In some instances, debt consolidation can help borrowers reduce their repayments or simplify them. For example, someone might take out a $7,000 personal loan at an interest rate of 8 per cent so they can repay an existing $4,000 personal loan at 10 per cent and a $3,000 credit card loan at 20 per cent.

However, debt consolidation can backfire if the borrower spends the extra money instead of using it to repay the new loan.

Can I get a no credit check personal loan?

Personal loans with no credit checks are available and called ‘payday loans’. These are sometimes used as short-term solutions for cash-strapped Australians. They often carry higher interest rates and fees than regular personal loans, and individuals risk putting themselves into a worsened cycle of debt.

What are the pros and cons of bad credit personal loans?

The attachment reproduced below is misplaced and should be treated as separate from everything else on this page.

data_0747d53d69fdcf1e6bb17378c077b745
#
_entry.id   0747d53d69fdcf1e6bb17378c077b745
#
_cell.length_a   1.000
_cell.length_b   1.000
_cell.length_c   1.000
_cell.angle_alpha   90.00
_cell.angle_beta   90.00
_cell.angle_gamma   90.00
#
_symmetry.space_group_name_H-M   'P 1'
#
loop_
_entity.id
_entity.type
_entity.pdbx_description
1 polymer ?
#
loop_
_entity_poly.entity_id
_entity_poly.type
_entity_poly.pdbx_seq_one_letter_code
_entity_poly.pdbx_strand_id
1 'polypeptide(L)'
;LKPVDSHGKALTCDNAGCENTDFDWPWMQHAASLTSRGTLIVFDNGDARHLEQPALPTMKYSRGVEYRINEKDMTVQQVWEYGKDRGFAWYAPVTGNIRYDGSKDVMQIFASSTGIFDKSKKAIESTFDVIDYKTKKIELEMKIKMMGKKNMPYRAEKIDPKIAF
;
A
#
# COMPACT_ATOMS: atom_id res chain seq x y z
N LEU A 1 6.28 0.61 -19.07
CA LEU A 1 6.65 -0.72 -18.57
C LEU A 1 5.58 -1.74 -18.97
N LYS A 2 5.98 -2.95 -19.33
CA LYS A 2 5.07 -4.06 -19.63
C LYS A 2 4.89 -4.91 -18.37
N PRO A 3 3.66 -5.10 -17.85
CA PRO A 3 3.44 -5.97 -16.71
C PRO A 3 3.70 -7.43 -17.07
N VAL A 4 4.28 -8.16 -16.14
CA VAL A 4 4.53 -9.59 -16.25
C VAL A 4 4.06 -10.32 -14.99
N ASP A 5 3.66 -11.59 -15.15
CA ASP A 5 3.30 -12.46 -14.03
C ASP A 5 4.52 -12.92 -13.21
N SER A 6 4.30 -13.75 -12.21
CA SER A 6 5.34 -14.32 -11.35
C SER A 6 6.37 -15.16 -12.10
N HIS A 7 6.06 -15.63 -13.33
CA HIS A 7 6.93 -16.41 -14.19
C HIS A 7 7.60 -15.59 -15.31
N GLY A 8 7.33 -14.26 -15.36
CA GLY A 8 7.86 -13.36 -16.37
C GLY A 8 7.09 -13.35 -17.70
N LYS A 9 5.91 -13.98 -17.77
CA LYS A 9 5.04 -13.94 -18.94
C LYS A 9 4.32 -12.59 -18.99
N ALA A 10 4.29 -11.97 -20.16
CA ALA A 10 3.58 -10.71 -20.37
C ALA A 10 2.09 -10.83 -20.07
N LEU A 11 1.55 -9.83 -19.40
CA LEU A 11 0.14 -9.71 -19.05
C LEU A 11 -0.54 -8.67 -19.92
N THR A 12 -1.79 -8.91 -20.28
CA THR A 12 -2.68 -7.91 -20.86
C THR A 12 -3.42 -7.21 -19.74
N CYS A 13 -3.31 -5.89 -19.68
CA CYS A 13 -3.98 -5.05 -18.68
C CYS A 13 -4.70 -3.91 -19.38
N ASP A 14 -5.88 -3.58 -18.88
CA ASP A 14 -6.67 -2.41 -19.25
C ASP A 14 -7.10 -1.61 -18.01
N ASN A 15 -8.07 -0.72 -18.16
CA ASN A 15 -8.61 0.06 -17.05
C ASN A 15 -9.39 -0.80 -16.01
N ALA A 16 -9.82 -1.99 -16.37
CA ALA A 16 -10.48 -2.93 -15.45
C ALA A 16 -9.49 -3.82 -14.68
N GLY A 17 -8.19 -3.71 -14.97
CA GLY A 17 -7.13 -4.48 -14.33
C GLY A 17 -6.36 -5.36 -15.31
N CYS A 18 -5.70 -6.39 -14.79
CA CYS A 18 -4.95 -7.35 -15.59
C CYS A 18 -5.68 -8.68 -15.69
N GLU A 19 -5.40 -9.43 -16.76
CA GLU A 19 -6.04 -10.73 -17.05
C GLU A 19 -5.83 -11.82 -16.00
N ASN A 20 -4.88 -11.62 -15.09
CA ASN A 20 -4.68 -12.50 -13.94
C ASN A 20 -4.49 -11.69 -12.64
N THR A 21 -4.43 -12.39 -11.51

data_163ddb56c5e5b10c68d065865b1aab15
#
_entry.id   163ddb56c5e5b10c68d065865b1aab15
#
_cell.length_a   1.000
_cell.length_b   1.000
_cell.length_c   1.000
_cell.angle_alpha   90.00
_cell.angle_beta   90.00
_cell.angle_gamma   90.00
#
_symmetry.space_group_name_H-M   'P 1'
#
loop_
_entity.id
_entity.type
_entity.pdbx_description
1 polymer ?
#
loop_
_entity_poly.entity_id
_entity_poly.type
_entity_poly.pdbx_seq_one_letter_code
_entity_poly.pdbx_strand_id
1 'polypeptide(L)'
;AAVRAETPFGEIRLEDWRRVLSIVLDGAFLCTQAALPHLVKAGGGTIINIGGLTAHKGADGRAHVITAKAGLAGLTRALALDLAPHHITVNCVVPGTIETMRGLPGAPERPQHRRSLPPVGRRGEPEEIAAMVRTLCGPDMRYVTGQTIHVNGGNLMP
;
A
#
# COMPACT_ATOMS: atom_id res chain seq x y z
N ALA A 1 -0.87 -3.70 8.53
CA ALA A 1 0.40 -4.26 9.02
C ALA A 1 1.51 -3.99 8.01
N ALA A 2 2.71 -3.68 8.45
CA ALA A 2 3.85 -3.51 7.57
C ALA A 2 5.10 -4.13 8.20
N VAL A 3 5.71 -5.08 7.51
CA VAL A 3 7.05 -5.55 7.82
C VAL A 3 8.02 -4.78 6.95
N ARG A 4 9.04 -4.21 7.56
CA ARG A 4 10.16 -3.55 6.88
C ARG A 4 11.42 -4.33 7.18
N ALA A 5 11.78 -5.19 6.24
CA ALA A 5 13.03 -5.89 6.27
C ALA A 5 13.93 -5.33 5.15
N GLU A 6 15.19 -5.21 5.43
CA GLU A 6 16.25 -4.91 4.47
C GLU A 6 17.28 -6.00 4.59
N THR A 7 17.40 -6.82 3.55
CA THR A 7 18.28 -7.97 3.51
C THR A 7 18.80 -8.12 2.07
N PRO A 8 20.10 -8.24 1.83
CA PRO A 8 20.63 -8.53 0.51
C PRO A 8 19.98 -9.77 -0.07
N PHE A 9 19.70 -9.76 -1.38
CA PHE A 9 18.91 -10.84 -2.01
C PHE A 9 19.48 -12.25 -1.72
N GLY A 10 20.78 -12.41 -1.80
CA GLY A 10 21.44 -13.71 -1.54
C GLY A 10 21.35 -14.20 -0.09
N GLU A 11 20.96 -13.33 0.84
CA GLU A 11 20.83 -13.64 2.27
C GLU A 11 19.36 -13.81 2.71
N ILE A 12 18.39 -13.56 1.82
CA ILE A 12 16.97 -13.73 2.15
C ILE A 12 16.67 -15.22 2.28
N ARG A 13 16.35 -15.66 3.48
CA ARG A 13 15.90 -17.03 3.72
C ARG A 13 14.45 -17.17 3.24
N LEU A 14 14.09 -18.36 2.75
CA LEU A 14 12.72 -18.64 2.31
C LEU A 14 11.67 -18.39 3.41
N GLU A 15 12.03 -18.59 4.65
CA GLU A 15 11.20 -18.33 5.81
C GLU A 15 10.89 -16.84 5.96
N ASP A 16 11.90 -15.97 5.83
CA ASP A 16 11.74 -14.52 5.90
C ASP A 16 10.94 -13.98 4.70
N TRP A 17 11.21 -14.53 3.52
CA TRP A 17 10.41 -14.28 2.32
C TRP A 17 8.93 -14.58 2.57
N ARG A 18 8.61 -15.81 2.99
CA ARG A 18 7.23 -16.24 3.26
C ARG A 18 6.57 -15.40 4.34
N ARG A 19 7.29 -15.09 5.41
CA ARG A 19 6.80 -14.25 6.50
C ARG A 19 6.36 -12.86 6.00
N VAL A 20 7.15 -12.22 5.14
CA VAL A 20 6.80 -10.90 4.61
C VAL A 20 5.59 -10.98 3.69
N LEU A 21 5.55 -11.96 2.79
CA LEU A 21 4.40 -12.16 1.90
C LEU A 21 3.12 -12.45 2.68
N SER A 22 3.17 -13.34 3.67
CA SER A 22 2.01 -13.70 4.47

In some instances, bad credit personal loans can help people with bad credit history to consolidate their debts, which can help make it easier for them to clear those debts. This is because the borrower might be able to consolidate several debts with higher interest rates (such as credit card loans) into one single debt with a lower interest rate and potentially fewer fees.

However, this strategy can backfire if the borrower spends the loaned funds instead of using it to repay the new loan. Another disadvantage of bad credit personal loans is that they have higher interest rates than regular personal loans.

What can I use a bad credit personal loan for?

Generally, bad credit personal loans can be used for the following purposes:

  • Debt consolidation
  • Paying bills
  • Buying vehicles
  • Moving expenses
  • Holidays
  • Weddings
  • Education

Some lenders restrict how their bad credit personal loans can be used as part of their commitment to responsible lending – be sure to check before applying.

How can I improve my credit rating/score?